3. Attitudes to money.

There seems to be an assumption that people become self employed because their primary goal is to make money. However this too simple a view. People go into business for many reasons, some of which are to do with lifestyle and a desire for independence and creativity. Of course most of us need to earn an income, but we aren’t all trying to be Steve Jobs. Our motivations for going into business can have a big impact on what we need to learn, and how we want to operate.

4. Attitudes to planning.

One of the mindsets that is common in our time is a high emphasis on goal setting and planning. This is also evident in a business course, where the primary purpose is to create a business plan. However many of us are exploring different ways of moving forward which are less structured and more open to emerging information and opportunities. This is a much more exploratory form of operating, based on  a general direction and purpose, rather than specific goals. Of course in some circumstances, good forward planning is essential, particularly if you need to borrow or invest a lot of money in advance. However excessive planning and research can also act as barriers to action in situations which are able to be more flexible and don’t warrant a complex planning process.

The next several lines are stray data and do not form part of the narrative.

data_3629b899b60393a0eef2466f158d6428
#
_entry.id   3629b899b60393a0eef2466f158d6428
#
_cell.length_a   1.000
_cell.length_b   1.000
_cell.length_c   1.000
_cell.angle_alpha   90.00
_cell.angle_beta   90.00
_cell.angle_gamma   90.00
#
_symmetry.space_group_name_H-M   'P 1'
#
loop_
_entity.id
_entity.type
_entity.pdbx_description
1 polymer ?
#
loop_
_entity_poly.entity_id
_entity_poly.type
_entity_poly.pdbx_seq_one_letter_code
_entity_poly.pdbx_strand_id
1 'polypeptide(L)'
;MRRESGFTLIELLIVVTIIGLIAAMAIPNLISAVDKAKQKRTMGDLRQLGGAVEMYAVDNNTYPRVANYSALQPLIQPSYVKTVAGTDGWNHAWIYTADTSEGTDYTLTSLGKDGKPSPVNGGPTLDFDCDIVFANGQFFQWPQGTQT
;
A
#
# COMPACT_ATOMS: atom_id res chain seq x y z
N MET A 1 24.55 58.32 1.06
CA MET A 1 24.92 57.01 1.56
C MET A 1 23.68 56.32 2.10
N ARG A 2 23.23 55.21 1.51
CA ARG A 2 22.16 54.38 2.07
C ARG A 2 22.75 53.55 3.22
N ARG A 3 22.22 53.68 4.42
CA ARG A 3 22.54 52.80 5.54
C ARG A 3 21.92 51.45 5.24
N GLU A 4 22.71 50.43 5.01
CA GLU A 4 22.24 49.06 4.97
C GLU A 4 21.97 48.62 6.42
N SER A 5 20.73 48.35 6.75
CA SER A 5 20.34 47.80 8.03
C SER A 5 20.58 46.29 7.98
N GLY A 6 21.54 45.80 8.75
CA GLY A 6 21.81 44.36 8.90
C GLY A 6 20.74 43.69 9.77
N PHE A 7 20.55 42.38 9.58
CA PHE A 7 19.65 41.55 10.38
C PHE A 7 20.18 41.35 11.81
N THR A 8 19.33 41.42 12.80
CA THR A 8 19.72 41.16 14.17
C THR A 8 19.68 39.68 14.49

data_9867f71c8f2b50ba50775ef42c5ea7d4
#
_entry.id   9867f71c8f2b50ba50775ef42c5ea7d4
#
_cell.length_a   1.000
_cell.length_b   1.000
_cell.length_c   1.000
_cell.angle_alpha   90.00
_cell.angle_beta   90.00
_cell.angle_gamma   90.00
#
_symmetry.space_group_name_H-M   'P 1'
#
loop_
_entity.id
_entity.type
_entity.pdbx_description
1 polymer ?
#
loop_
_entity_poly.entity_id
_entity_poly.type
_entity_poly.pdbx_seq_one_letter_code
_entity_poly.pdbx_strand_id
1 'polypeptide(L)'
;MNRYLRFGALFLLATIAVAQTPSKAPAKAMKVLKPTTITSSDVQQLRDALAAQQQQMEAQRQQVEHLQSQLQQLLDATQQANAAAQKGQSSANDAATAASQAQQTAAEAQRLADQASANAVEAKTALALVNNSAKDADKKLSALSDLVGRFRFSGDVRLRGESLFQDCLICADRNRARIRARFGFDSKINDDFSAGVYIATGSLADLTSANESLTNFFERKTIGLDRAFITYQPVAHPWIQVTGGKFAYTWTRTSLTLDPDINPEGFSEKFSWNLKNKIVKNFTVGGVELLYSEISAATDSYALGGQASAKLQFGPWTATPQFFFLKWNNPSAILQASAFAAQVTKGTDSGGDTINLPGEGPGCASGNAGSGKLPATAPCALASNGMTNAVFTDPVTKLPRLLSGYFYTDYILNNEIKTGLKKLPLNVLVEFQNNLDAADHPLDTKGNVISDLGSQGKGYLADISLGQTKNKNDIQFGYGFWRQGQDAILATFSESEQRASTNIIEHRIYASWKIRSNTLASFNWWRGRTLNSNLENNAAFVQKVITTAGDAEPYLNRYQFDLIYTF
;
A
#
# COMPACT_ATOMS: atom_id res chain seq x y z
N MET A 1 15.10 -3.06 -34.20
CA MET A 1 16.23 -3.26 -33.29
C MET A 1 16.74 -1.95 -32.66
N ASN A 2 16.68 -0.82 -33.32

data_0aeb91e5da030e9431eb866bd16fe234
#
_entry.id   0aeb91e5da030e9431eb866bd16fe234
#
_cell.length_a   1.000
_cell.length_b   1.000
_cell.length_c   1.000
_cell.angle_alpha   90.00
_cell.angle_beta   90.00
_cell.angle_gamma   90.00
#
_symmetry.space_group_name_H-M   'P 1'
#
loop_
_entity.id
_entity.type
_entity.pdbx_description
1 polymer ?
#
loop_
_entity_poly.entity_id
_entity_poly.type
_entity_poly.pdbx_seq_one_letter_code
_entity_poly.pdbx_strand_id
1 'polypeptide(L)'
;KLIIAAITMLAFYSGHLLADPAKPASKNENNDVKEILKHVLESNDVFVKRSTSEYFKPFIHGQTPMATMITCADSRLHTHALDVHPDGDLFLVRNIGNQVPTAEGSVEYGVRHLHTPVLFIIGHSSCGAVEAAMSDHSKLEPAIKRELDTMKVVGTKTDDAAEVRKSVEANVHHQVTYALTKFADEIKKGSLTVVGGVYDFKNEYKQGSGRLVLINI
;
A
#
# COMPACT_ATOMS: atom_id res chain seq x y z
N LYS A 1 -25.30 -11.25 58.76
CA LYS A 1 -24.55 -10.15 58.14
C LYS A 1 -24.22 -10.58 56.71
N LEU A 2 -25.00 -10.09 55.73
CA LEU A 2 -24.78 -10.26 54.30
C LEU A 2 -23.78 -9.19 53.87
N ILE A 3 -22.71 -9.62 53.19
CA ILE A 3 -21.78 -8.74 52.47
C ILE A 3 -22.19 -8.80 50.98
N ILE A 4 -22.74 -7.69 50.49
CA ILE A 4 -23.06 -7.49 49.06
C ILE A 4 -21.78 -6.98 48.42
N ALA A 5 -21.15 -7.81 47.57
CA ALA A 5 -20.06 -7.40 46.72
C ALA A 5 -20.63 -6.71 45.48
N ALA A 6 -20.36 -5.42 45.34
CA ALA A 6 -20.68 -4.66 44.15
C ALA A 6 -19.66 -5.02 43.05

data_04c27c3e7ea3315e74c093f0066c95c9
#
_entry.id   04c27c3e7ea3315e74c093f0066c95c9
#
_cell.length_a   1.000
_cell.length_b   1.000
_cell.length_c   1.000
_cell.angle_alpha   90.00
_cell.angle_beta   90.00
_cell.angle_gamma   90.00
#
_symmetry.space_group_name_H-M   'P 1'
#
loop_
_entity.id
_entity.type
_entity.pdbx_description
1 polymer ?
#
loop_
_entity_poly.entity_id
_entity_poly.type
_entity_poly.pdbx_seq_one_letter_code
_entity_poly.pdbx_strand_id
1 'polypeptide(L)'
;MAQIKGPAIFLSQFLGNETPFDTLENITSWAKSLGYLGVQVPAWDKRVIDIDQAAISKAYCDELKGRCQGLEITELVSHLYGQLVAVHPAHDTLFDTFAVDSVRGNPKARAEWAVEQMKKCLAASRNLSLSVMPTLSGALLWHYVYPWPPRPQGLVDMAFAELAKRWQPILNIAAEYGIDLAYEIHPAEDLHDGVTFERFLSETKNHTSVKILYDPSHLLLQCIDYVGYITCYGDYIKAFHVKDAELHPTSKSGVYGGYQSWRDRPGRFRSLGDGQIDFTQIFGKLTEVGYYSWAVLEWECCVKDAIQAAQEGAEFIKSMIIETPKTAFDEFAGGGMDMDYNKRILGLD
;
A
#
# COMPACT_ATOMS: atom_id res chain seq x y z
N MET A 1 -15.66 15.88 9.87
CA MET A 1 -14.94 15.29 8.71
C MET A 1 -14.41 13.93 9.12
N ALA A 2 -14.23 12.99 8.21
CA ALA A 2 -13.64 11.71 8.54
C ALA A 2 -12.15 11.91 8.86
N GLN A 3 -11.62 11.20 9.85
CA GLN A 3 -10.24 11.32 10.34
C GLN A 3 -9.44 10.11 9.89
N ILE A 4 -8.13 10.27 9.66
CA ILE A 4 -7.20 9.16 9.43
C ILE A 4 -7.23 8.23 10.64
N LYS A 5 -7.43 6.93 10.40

I have come to the conclusion that I have been struggling because I want to learn what I need to learn, when I need to learn it. I am more comfortable doing this for the instrinsic value of the learning rather than external validation. My general aim is to evolve a way of earning a living that allows me to explore my creativity, autonomy and independence, which is pointing me in the direction of self employment, although this may be part of a mixed model with more traditional employment. I don’t have a well developed plan, because the process is still unfolding, and I am learning as I go.